In reaction to Machel’s support for revolutionary movements in these states, the European invader regimes of Rhodesia and South AfriKKKa combined their resources to create and bolster a ruthless anti-Black counter-revolution force called RENAMO.

            RENAMO went on a vicious campaign to undo all the social changes that had been introduced by the FRELIMO government. Part of REMANO’s campaign included bombing critical road infrastructure, hospitals, schools and even killing ordinary Black people in Mozambique.

            This counter-revolutionary programme was carried out with the full knowledge and support of people like P.W Botha, Pik Botha, Magnus Malan, Constand Viljoen ( all of whom have never been held accountable for the atrocities they committed against thousands of Black in South AfriKKKa and other parts of Afrika).

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              Remember, with similar consequences for Black people in Angola, the same generals of the apartheid regime gave similar support to another anti-Black-counter-revolutionary project called UNITA ( under Jonas Savimbi).

              At this stage, it became increasingly clear that, the very existence of the Black FRELIMO government, under Machel, posed a serious threat to the persistence and sustainability of the project of European imperialism in Afrika, and in particularly, in Southern Africa.

              On October 19, 1986, on his way back from an international meeting in Zambia, Machel’s Russian-made Tupolev Tu-134 aircraft crashed in the Lebombo Mountains, near Mbuzini, Mpumalanga province. There were over 30 people on board and only 9 survived. Machel and 24 others died, this includes some of his ministers and civil servants.

              There are many theories to his death. I align myself with the theory that says he was killed by a combination of agents of apartheid South AfriKKKa’s intelligence, working with some puppet Afrikan leaders and foreign intelligent agencies.

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                The growing stature and influence of Machel in the region and his close ties to communist Russia, Cuba and Afrikan Warriors like Thomas Sankara, was a geopolitical nightmare for the British and AmeriKKKan led the project of western imperialism in Afrika- so the permanent elimination of Machel was of great benefit to western imperialism.

                Besides they had already assassinated many Afrikan revolutionaries, who like him were not prepared to kneel at the feet of the white man. These are Afrikan revolutionaries like Patrice Lumumba, Amilca Cabral and his own FRELIMO comrade, Eduardo Chivambo Mondlane.

                It is also important to note that, 13 days before Machel’s assassination, soldiers of the apartheid South African Defence Force (SADF) were injured by land mines near the very spot where his plane later crushed. In reaction, the chief of SADF , general Magnus Malan issued a direct threat to Machel and indicated there will be consequences for this.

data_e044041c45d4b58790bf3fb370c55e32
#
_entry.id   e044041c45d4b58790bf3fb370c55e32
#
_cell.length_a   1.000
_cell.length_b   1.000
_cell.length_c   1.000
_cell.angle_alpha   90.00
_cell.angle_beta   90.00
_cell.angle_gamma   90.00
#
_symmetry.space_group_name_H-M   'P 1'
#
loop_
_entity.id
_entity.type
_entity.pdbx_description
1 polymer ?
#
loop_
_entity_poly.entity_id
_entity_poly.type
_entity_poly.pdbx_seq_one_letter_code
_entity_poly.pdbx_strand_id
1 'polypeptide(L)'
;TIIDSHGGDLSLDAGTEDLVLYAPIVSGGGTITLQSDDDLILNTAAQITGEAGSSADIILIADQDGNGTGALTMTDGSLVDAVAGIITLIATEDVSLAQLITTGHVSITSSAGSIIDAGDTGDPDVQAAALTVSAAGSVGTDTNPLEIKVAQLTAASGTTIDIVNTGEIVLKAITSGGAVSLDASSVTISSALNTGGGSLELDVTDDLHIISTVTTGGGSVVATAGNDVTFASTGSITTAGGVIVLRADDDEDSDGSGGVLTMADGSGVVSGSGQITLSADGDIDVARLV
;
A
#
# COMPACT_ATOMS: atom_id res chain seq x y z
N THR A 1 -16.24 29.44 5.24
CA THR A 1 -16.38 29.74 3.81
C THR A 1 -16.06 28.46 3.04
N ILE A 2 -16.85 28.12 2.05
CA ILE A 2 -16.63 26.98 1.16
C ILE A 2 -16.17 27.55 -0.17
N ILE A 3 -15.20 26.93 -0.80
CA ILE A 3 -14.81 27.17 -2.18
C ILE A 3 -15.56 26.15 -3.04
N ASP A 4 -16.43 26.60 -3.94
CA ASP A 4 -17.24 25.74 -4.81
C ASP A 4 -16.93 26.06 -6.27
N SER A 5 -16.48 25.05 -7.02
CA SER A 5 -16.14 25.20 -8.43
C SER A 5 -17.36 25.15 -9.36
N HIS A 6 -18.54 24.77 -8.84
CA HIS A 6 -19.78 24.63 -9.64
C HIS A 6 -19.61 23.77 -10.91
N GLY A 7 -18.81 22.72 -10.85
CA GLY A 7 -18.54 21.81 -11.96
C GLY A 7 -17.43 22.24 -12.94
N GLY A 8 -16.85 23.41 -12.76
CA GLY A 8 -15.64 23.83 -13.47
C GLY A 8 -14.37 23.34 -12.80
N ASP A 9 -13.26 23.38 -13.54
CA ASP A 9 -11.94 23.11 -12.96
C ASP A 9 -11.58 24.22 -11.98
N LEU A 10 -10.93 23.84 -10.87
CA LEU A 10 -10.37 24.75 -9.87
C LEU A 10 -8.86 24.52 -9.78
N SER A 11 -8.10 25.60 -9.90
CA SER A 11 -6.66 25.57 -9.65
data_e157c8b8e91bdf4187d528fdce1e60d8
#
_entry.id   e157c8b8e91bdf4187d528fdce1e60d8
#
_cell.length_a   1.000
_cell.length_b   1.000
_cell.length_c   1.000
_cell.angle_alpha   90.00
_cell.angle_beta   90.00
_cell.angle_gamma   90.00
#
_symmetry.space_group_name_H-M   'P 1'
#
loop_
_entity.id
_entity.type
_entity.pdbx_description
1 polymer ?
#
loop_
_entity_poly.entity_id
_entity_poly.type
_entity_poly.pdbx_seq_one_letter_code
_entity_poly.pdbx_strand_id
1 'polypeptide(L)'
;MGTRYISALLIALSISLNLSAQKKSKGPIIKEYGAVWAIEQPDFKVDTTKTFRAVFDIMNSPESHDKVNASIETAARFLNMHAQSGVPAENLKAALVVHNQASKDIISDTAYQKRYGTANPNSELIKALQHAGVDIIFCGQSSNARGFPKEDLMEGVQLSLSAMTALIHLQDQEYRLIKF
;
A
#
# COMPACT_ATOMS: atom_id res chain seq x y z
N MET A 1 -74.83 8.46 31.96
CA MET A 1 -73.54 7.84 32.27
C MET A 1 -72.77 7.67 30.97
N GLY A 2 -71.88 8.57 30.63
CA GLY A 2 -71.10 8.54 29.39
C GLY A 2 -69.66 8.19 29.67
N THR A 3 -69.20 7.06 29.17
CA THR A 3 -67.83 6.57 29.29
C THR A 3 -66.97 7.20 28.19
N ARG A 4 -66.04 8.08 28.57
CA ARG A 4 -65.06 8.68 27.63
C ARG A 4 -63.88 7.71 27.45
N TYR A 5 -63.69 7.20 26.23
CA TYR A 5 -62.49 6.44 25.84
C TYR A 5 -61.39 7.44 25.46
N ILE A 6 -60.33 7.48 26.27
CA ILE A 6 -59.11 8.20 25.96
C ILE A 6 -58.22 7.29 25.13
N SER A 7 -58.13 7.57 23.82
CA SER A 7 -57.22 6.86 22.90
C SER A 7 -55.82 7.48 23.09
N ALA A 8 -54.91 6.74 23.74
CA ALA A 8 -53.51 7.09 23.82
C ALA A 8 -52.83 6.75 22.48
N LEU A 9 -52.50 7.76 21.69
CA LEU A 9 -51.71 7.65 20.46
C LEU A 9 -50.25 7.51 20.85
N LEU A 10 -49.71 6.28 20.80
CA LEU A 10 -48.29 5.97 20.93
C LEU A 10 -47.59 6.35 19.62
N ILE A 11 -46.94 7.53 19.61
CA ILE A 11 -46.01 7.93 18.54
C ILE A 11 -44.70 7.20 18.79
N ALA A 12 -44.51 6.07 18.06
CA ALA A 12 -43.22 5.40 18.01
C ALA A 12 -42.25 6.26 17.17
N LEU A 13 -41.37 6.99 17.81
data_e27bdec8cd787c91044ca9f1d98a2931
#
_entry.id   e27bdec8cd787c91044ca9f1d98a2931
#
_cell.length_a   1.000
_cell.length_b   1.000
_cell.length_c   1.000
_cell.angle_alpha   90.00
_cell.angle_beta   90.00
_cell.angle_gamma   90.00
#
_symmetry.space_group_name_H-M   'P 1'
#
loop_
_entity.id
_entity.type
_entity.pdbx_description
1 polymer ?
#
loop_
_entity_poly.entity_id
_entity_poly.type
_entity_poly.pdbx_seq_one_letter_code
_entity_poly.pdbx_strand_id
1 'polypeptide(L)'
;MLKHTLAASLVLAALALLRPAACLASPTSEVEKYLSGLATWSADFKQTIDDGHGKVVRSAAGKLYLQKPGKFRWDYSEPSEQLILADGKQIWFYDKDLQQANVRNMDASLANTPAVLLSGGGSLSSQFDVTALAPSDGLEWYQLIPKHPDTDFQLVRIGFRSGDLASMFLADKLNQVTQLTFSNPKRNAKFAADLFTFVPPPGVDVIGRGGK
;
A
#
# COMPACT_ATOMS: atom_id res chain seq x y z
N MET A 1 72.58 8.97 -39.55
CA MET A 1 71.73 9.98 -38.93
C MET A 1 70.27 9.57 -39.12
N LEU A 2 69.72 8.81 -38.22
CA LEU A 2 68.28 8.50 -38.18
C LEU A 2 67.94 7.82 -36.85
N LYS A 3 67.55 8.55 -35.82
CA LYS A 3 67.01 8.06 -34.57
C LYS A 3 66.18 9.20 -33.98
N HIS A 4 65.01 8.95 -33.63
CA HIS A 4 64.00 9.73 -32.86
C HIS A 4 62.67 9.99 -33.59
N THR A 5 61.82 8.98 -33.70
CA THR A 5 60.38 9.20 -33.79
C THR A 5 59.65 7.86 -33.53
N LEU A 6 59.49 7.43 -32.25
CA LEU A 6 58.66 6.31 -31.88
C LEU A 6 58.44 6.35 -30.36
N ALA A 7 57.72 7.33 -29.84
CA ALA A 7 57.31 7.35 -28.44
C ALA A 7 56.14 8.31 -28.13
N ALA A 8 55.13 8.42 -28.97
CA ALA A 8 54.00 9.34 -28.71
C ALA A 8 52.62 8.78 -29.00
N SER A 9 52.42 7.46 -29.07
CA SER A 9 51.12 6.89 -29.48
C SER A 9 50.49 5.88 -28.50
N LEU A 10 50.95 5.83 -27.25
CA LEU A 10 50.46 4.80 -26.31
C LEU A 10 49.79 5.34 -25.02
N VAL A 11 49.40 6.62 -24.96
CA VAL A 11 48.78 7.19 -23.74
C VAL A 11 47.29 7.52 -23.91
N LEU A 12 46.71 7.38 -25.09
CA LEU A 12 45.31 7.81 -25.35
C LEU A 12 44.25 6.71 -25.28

The 19 October this year will mark the 34th anniversary of the assassination of this great Warrior of our Race. This interestingly coincides with the 43rd anniversary of the banning of 17 Black Consciousness organisations in South AfriKKKa, by the illegitimate-white settler-colonial regime of BJ Vorster in October 1977 (a month after the same regime had brutally murdered the BCM’s principal leader, uBab’uBantu Biko).

                  Photo: Supplied

                  The decision to ban these BC organisations was carried out by the same apartheid minister of (in) justice, Jimmy Kruger who 3 years earlier, in 1974, administered the apartheid state’s ban of the BCM’s VIVA FRELIMO rallies.

                  This is how important and connected Samora Machel and the Black people of Mozambique are to the Black people of South AfriKKKa. At a recent commemoration of Machel’s assassination, a spokesperson of the government of Mozambique indicated that the investigation into Machel’s murder is on-going.

                  Whatever happens, the truth about who killed this great Warrior of our Race, must be uncovered, no matter how long it takes. It is a pity that la nja uPik Botha died before he and the other remaining generals of the bloodthirsty-anti- Black apartheid machinery could tell us who actually killed Machel.

                  Samora Machel lived and died for all Black people, regardless of where they may be in the world. For this reason, the Black world must ensure that his name is never forgotten. Where possible, we should name our children and grandchildren after him and others like him.

                    Photo: Supplied

                    Most importantly, Machel’s life and example will assume even greater meaning if we internalise his immortal wisdom when he said “Your life continues in those who continue the revolution.” Samora Machel lives!

                    Kanimambo Samora Machel Kanimambo! Camagu!

                    Veli Mbele is an Afrocentric essayist, political historian and secretary of the Black Power Front

                    Disclaimer: The views and opinions expressed in this article are those of the authors and do not necessarily reflect the official policy or position of Vernac News.